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How Apple Helps Chinese Companies at the Cost of Taiwan

Jonathan Walker
Jonathan loves talking politics, economics and philosophy. He carries unique perspectives on everything making him a rather odd mix of liberal-conservative with a streak of independent Austrian thought.
Published: January 3, 2022
BEIJING, CHINA - OCT. 16: People queue to get into an Apple store on October 16, 2021 in Beijing, China. According to an action plan released on Oct. 14, Beijing has unveiled a series of measures aimed at building the city into an international consumption center over the next five years. Apple signed a $275 billion contract with China. (Image: Andrea Verdelli/Getty Images)

In a bid to retain its market presence in China, tech giant Apple is following the dictates of the Chinese Communist Party (CCP), opting to deal with pro-CCP suppliers while ditching Taiwanese companies. A report by The Information revealed more details on Apple’s attempt to please an authoritarian regime in pursuit of profits.

According to the report, Apple is looking to replace Taiwanese manufacturer Foxconn with Chinese supplier Luxshare. The decision comes as part of the company’s $275 billion agreement with the communist regime that was signed back in 2016. 

The deal was made to prevent Chinese regulators from troubling the company as Apple did not want to lose the China market which accounts for around a fifth of its annual revenue. The country’s annual sales growth clocked in at an impressive 82 percent in the most recent fourth quarter.

Apple CEO Tim Cook apparently lobbied Chinese officials who were unhappy that the company was not contributing much to the domestic economy. The deal allowed Apple to gain important legal exemptions. In exchange, Apple agreed to collaborate with Chinese universities on technologies, use more China-made components in its devices, enter into deals with local software firms, and make direct investments in Chinese tech firms.

A year after Apple signed the deal, Luxshare was chosen to manufacture AirPod earbuds. The decision came as a big blow to Taiwanese firms that have been a major supplier to Apple for many years. 

Foxconn is said to be so worried about Apple’s slow shift to Luxshare that it has set up a team to study the Chinese company. At present, Luxshare is already ahead of Foxconn when it comes to market capitalization. Some speculate that Luxshare could soon unseat Foxconn as Apple’s primary supplier.

Luxshare is building a massive manufacturing complex in the eastern part of China, which it believes will allow China to break the dominance that Taiwanese firms have when it comes to assembling iPhones.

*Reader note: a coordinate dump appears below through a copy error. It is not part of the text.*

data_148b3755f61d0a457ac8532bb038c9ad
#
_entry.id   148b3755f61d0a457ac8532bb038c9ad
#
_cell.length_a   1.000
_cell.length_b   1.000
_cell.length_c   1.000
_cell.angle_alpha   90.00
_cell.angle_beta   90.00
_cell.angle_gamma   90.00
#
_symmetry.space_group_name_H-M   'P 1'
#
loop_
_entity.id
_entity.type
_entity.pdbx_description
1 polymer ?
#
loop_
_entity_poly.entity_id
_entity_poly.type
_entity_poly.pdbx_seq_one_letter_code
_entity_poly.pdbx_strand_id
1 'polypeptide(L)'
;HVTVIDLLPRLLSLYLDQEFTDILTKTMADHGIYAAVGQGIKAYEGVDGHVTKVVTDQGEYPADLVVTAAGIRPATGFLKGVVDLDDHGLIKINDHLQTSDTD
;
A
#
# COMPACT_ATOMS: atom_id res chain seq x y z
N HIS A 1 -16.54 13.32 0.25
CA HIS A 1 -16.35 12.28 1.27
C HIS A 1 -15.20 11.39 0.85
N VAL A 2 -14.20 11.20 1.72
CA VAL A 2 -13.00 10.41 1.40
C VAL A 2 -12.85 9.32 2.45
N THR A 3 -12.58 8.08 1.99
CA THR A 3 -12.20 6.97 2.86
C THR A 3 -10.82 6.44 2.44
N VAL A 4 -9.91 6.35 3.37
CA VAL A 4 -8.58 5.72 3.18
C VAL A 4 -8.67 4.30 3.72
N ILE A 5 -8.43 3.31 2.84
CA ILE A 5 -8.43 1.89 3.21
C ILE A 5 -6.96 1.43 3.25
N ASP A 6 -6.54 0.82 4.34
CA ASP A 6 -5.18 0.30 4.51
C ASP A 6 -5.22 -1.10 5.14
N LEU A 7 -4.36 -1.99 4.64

The plant, which is said to be 285,000 sq. meters, covers an area equivalent to the size of 40 football fields. Built with an investment of 11 billion yuan (US$1.72 billion), the facility is expected to output millions of iPhones when fully operational.

“I went on a business trip nearby and saw Luxshare’s new manufacturing complex. I am shocked by the scale of the complex and the possible capacity it could build for iPhones… The day it threatens Foxconn and Pegatron might arrive earlier than people’s estimate judging from the progress of the new facility,” an Apple supplier executive told Nikkei Asia.

When news of Apple’s $275 billion deal with Beijing broke, it attracted widespread attention in the United States, with some criticizing the company for bowing down before the communist regime. 

Chinese state-backed Global Times argued that the attacks on Apple’s ties with China are “clearly driven by the political correctness of Sinophobia.” Forcing American companies to decouple from China is akin to decoupling them from opportunities and gains, it argued.

In an interview with SCMP, Dan Wang, chief economist for Hang Seng Bank China, pointed out that the controversy surrounding Apple’s $275 billion investment might reflect America’s intention to decouple its tech sector from China.

“The controversy partially reflects the US intention to decouple in the tech sector with China… As China has become one of the largest markets for Apple and many other foreign companies … [multinational corporations] are also more willing to engage in tech collaboration with their Chinese counterparts, since they consider China an important market rather than just a manufacturing center,” Wang said.